Generally, if a party dies before judgment but after the jury’s verdict (or after the case has been submitted for trial in a nonjury trial), the court may still render judgment. The California Code of Civil Procedure states that:
“If a party dies after trial and submission of the case to a judge sitting without a jury for decision or after a verdict upon any issue of fact, and before judgment, the court may nevertheless render judgment thereon” (CCP § 669).
In this case, the judge may enter judgment nunc pro tunc or the date before the plaintiff’s death to preserve pain and suffering damages. Normally, the judgment must be entered within 24 hours after the jury verdict has been rendered, or upon the filing of the court’s decision in a nonjury trial.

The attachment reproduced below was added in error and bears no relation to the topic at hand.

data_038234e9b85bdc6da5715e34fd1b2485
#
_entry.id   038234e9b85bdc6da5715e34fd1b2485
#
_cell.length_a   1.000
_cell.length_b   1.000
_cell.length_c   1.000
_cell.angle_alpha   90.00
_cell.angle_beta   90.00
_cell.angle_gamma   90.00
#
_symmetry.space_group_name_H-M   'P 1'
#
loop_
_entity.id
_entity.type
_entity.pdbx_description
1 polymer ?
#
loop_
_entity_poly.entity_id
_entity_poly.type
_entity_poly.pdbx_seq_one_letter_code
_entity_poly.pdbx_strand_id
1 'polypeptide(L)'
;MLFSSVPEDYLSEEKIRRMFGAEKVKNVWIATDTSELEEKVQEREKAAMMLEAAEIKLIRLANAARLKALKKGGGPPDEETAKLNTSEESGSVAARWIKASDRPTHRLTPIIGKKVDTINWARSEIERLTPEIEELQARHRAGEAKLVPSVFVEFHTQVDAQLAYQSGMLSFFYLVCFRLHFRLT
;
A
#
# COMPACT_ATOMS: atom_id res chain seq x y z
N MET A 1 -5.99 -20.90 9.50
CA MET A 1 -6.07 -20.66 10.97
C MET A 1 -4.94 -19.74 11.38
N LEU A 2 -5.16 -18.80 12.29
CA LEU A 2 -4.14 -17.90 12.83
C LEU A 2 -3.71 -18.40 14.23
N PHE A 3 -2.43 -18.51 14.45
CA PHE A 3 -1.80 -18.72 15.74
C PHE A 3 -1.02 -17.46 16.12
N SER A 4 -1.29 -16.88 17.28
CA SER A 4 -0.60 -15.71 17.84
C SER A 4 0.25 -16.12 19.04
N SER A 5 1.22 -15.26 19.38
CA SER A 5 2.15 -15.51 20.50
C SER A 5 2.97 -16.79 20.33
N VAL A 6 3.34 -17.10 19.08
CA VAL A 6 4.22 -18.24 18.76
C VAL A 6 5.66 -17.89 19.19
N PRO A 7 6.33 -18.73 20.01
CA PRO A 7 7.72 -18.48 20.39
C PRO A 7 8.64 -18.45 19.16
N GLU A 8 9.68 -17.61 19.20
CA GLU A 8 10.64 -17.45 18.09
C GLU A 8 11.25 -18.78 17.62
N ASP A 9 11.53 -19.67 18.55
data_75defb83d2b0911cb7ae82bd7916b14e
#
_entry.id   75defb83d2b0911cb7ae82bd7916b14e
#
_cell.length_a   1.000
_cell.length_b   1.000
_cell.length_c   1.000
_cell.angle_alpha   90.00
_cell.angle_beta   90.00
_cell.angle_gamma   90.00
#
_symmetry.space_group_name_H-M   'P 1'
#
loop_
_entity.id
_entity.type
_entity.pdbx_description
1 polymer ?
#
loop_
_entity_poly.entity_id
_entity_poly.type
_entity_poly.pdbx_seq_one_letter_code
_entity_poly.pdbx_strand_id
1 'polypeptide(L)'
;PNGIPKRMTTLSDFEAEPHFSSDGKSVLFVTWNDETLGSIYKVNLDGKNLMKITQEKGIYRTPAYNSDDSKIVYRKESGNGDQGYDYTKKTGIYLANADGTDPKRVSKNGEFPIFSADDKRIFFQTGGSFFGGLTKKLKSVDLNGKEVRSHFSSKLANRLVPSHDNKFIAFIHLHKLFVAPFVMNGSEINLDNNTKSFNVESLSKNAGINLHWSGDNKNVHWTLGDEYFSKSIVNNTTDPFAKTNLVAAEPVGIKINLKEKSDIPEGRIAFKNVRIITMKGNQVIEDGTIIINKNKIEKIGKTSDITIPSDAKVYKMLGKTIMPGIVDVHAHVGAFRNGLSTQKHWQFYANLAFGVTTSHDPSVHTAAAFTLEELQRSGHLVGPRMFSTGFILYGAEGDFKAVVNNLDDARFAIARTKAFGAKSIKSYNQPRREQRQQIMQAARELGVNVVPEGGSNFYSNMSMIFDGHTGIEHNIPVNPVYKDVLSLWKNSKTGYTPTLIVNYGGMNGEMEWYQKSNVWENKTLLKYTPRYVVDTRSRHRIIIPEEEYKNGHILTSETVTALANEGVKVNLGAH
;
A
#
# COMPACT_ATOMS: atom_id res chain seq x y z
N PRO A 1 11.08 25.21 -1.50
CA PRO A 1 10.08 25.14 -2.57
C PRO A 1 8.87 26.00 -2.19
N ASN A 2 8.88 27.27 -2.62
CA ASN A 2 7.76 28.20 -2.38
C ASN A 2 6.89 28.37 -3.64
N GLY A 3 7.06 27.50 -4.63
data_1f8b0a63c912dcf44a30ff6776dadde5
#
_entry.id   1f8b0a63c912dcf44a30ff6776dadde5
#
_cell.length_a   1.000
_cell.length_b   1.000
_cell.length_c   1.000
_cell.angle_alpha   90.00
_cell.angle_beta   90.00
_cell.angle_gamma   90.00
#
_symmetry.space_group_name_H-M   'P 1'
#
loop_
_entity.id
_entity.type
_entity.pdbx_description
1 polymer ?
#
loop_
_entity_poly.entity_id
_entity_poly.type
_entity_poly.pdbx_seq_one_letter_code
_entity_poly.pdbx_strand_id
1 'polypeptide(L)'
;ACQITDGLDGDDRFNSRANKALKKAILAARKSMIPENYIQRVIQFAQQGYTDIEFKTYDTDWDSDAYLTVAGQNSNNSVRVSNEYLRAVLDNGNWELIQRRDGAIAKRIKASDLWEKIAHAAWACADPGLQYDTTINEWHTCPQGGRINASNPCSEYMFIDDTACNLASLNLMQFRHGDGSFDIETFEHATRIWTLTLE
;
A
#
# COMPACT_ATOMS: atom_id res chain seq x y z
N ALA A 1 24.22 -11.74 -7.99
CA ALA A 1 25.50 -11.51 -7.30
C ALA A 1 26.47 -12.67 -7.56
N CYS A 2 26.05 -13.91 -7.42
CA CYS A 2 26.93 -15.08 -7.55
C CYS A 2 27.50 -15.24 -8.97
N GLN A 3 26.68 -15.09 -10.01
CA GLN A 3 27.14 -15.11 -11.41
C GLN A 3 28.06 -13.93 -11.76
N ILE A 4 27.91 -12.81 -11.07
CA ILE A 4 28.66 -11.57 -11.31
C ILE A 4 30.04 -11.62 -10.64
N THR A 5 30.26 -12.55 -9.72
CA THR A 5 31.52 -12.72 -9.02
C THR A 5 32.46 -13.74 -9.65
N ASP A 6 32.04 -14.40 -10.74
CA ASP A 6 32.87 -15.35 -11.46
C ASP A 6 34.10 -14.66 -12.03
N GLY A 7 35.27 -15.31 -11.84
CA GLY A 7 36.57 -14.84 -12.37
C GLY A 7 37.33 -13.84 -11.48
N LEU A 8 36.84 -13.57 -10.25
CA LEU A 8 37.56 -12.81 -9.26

CCP § 664
“When trial by jury has been had, judgment must be entered by the clerk, in conformity to the verdict within 24 hours after the rendition of the verdict, whether or not a motion for judgment notwithstanding the verdict be pending, unless the court order the case to be reserved for argument or further consideration, or grant a stay of proceedings.”
However, this is not automatic, as the counsel for the plaintiff, or a person who has control over the deceased person’s estate, still needs to request entry of judgment nunc pro tunc because the courts are not obliged to do so on its own. It should be noted that this action may only come from a person who has interest in the deceased-claimant’s estate.
In claiming damages for injury or death, it is always wise to work with a lawyer who is an expert in personal injury claims to make sure that the case will be handled competently.